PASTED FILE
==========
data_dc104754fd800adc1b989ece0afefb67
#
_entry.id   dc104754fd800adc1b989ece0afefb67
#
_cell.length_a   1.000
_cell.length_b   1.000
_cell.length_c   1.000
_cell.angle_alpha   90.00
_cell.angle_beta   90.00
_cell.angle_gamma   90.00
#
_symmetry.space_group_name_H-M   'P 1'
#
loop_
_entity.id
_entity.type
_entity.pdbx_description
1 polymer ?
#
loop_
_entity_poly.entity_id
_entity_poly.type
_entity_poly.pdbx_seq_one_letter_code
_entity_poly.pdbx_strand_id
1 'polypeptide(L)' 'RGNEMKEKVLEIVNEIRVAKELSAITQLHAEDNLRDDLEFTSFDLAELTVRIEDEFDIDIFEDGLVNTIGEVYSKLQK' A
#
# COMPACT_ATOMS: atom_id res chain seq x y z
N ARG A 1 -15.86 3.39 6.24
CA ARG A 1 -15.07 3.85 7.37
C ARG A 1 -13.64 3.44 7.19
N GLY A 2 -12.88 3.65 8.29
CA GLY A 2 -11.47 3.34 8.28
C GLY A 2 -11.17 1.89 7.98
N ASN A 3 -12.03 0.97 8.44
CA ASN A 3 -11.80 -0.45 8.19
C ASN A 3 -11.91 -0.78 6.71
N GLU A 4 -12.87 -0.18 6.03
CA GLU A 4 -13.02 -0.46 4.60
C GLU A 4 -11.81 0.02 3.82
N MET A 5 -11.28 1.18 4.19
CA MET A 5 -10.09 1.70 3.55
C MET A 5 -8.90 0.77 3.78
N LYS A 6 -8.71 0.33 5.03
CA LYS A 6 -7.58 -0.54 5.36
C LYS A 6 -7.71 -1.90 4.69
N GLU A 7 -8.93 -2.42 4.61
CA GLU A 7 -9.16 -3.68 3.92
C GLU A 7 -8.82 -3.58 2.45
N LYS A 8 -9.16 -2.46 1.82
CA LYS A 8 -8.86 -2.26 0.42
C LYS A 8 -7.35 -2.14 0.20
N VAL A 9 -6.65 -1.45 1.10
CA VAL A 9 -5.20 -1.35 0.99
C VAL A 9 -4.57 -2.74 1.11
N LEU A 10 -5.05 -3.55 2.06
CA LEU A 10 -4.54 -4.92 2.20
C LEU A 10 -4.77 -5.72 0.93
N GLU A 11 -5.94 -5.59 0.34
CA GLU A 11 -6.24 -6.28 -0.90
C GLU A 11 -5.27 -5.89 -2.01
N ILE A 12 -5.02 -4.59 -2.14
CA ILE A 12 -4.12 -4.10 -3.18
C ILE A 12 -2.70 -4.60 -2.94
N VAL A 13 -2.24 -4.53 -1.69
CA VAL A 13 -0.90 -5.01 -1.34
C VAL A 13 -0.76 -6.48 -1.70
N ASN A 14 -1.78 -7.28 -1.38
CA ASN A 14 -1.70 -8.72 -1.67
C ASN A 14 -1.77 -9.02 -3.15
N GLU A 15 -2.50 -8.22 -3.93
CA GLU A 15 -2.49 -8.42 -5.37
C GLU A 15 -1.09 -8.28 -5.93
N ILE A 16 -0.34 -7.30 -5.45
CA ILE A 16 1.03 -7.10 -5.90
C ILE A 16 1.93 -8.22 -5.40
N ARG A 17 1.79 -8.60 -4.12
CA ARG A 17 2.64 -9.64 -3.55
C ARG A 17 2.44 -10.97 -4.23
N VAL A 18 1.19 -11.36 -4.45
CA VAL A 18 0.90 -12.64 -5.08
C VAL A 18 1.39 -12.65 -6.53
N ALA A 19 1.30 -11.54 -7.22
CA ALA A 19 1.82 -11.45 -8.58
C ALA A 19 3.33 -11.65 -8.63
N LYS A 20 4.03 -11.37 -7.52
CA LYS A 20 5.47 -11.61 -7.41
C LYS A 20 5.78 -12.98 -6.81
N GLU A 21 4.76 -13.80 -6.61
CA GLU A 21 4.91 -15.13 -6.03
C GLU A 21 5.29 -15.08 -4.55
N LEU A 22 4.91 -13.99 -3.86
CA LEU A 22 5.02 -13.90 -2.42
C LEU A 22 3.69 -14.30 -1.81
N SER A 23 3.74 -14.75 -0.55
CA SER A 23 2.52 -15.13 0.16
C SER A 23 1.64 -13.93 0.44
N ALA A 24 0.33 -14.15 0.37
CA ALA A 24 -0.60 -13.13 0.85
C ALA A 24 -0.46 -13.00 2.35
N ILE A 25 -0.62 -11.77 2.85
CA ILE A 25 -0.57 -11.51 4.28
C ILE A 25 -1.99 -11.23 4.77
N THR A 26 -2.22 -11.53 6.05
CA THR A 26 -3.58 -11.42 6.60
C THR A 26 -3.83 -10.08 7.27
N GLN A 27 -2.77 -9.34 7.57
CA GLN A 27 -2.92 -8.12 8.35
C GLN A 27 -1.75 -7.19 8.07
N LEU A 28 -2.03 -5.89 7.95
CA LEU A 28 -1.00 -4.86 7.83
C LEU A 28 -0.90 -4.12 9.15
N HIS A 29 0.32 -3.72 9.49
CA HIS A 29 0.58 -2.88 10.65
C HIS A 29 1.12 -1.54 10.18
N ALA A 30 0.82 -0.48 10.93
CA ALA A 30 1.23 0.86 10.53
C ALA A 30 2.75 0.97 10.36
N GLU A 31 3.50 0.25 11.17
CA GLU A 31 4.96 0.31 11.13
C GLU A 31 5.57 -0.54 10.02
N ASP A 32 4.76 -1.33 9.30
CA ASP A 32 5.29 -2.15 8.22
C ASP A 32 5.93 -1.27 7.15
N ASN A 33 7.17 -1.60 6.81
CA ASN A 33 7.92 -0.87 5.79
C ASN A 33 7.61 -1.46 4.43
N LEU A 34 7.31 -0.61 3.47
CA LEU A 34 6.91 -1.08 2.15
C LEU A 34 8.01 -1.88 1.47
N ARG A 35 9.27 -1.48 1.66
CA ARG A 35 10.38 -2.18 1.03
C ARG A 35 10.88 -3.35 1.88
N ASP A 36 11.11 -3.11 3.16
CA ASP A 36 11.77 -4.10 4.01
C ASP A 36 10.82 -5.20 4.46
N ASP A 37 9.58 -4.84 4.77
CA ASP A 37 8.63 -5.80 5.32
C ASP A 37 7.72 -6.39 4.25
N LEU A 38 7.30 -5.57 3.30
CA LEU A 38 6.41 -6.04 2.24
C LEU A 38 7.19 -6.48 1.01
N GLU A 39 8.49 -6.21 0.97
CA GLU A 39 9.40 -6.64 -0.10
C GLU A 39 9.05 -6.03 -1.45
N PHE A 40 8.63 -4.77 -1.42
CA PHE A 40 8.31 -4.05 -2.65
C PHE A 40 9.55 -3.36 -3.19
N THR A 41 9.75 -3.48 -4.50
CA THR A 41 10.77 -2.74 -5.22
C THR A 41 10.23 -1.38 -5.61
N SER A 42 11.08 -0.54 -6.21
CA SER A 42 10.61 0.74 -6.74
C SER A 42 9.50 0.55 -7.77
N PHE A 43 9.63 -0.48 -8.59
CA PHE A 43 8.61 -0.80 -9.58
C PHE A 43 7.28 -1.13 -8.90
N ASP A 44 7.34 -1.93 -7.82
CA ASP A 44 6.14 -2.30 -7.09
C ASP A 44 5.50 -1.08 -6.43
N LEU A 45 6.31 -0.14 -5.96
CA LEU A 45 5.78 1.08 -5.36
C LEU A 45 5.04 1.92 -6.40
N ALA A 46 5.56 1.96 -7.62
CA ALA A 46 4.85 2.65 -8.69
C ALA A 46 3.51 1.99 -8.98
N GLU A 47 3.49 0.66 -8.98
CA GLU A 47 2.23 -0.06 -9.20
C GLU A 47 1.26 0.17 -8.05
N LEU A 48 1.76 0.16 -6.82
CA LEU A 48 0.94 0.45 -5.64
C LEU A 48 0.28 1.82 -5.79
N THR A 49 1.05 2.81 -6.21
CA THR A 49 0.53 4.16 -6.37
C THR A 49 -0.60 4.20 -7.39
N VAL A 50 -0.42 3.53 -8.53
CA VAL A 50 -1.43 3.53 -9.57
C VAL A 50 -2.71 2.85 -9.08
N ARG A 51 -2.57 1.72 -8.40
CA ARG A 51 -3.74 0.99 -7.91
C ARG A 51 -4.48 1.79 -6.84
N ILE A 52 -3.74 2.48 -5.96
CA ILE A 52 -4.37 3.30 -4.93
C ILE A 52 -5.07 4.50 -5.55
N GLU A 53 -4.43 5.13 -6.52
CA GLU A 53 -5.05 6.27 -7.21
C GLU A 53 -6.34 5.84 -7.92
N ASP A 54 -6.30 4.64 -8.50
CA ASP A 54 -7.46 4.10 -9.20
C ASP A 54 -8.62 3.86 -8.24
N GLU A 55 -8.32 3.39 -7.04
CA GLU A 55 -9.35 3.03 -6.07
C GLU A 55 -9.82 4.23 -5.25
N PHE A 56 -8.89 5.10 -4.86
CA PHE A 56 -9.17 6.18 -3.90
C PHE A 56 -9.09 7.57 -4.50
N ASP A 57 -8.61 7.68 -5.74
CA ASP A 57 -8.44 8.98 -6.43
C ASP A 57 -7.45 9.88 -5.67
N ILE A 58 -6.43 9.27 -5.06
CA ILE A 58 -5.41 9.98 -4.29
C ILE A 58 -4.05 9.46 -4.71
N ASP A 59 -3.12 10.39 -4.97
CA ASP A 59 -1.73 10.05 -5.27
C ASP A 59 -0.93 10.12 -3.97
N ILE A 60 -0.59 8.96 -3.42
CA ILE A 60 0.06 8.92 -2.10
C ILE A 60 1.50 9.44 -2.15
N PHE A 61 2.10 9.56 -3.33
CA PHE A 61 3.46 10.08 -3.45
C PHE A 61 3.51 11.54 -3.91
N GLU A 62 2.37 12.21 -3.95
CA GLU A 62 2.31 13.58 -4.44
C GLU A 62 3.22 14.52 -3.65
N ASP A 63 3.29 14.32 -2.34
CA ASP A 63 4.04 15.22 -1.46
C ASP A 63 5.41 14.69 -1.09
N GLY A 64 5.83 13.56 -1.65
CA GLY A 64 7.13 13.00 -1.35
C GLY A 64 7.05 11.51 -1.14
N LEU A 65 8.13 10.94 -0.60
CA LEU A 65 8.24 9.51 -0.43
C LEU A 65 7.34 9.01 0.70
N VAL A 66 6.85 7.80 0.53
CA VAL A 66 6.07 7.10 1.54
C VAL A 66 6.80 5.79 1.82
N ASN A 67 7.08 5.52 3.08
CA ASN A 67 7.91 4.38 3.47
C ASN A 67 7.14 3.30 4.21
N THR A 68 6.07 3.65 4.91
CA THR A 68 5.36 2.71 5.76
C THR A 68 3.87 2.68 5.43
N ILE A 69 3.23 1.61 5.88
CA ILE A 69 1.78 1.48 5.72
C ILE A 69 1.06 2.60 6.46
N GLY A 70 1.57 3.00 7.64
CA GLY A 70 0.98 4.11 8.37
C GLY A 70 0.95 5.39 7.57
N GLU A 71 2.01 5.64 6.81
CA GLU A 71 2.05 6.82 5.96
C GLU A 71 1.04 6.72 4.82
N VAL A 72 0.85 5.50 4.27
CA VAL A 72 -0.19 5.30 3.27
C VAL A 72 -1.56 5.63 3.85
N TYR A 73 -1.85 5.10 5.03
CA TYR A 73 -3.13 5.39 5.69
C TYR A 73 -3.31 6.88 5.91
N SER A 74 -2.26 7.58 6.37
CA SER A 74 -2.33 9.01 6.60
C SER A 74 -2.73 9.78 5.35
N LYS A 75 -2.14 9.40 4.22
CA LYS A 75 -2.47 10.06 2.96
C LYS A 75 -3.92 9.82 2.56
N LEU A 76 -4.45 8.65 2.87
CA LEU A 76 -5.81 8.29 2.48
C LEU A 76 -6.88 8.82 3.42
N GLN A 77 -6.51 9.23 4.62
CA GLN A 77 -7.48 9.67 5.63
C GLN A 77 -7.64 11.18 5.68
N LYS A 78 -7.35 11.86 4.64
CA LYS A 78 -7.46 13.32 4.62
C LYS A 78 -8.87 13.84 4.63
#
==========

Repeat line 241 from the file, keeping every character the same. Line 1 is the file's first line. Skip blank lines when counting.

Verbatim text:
N VAL A 72 0.85 5.50 4.27